COVID-19 is twice as infectious within households than similar diseases such as SARS, with a substantial number of additional infections spreading before a COVID-19 sufferer shows any symptoms, a new study has found.
Researchers based in China and the United States said their findings could have profound impacts on reducing the number of new infections as the pandemic progresses.
Using data on 350 COVID-19 patients and nearly 2,000 of their close contacts in the city of Guangzhou, China, the researchers estimated the virus' "secondary attack rate" -- that is, the probability that an infected person transmits the disease to someone else.
They found that while the average patient had just a 2.4 percent chance of infecting someone they did not live with, that figure jumped to 17.1 percent -- around one in six -- among cohabitants.
According to their models, which rely on data collated in January and February but have been updated to reflect the latest developments, the likelihood of household infection was highest among over-60s, and lowest among under-20s.
The overall chances of infecting a family member or live-in partner with COVID-19 are twice as high as with SARS, and three times higher than MERS, another coronavirus, they found.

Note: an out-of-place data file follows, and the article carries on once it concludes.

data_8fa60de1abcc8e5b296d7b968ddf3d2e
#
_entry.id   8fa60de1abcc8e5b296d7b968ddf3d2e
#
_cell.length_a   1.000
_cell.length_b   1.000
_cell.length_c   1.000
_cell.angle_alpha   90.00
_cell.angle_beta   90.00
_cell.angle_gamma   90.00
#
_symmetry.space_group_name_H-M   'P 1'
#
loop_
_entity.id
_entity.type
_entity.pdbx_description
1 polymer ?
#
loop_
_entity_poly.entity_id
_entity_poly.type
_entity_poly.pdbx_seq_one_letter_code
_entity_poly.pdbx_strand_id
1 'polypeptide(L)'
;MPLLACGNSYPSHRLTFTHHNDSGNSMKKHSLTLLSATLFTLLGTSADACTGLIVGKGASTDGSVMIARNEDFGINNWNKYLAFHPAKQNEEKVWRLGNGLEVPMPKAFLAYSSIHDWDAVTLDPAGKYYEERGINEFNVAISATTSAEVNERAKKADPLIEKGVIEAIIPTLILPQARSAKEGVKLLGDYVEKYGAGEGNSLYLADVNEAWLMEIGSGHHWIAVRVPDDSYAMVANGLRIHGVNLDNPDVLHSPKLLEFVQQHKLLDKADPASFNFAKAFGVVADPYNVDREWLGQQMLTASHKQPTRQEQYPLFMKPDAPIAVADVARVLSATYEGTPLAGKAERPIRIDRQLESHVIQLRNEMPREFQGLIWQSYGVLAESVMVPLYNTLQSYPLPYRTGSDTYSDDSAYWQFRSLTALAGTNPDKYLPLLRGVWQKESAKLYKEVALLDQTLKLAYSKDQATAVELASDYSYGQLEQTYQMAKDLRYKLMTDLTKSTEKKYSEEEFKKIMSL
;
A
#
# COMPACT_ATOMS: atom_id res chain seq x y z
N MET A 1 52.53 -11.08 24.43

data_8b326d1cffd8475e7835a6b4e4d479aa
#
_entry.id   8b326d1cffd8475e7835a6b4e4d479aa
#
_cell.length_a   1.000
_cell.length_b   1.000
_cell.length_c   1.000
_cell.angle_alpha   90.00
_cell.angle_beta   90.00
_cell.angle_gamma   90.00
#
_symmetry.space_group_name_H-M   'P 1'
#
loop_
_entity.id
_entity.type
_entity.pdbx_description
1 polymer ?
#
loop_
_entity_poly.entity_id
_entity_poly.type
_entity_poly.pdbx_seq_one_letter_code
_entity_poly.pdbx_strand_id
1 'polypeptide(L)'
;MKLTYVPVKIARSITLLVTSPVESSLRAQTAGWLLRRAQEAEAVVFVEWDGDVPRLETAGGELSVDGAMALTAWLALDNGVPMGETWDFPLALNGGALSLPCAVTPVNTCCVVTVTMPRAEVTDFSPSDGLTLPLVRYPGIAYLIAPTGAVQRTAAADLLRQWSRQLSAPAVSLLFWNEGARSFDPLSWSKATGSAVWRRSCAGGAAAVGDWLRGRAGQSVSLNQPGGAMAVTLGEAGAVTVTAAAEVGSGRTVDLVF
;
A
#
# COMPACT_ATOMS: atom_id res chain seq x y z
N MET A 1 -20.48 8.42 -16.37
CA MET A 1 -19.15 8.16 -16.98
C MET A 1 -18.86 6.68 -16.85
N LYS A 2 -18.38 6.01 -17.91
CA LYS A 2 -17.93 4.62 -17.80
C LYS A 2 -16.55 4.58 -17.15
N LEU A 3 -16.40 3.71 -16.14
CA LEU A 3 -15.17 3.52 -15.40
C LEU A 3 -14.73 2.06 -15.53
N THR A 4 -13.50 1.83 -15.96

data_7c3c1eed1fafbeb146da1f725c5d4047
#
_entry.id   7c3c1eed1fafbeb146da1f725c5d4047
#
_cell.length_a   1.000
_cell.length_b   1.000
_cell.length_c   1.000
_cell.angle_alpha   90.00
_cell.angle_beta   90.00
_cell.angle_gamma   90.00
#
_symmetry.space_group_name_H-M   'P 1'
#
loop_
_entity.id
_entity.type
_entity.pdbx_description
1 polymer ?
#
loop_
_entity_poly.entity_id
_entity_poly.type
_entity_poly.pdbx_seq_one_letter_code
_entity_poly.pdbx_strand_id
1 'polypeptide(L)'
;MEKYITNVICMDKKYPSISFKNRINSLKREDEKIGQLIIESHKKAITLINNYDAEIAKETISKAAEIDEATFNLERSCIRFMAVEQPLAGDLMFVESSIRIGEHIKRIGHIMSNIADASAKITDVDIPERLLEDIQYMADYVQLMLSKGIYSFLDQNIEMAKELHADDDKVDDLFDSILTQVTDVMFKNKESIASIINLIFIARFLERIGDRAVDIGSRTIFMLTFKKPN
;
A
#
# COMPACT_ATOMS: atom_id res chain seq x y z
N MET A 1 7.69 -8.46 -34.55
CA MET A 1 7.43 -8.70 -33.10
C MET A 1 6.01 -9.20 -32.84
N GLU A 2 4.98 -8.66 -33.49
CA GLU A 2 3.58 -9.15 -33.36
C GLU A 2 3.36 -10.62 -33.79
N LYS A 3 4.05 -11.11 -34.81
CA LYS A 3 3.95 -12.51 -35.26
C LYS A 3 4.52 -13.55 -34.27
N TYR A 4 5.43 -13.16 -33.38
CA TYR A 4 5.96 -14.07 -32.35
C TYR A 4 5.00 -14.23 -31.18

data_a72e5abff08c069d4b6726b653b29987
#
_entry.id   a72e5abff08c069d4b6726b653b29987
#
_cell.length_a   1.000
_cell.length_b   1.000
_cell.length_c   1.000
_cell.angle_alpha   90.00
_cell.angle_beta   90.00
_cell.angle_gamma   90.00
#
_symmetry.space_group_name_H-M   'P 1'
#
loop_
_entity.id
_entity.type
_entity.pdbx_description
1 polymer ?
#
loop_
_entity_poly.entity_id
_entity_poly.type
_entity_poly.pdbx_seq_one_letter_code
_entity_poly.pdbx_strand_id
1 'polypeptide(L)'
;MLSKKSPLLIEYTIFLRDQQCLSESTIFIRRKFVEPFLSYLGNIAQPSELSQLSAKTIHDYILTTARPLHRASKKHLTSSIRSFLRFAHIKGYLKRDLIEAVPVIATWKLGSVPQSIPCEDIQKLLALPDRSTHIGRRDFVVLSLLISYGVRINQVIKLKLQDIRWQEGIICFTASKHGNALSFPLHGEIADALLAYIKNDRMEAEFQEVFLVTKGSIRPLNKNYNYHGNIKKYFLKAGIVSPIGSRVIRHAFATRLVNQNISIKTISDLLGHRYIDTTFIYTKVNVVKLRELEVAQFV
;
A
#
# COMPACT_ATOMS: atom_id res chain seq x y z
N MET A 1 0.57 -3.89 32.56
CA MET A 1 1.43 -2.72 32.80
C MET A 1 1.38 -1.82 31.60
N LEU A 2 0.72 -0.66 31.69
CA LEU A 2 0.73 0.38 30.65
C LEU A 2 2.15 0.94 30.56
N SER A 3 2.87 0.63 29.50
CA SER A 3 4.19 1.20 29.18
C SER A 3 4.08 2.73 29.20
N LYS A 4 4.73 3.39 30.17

Significantly, the researchers found that the probability of a COVID-19 carrier infecting a family member or flatmate was significantly higher -- 39 percent -- before they started showing symptoms than afterwards.
This suggests that the virus is easily transmissible within its incubation period and may be passed on by individuals who don't know they are infected.
The team said that isolation within households cut the total number of COVID-19 cases among the study cohort by 20-50 percent compared with no quarantine.
"Although the effect of case isolation seems moderate, the high infectivity of the virus during the incubation period suggests quarantine of asymptomatic contacts could have prevented more onward transmissions," said Qin-Long Jing from the Guangzhou Center for Disease Control and Prevention.
Many European nations, before implementing weeks-long lockdowns, issued public health advice only to stay at home if an individual was sick -- that is, showing symptoms typical to the virus.
The research suggests that may have already been too late to prevent COVID-19 circulating widely.
Writing in a linked comment, Virginia Pitzer from the Yale School of Public Health said that a "key difference" between COVID-19 and other coronaviruses was its "substantially higher" probability of transmission in its incubation period.
She said the research, published in The Lancet, "confirms the relative importance of pre-symptomatic transmission and the relationship between older age and susceptibility, key insights which should inform design of intervention strategies."
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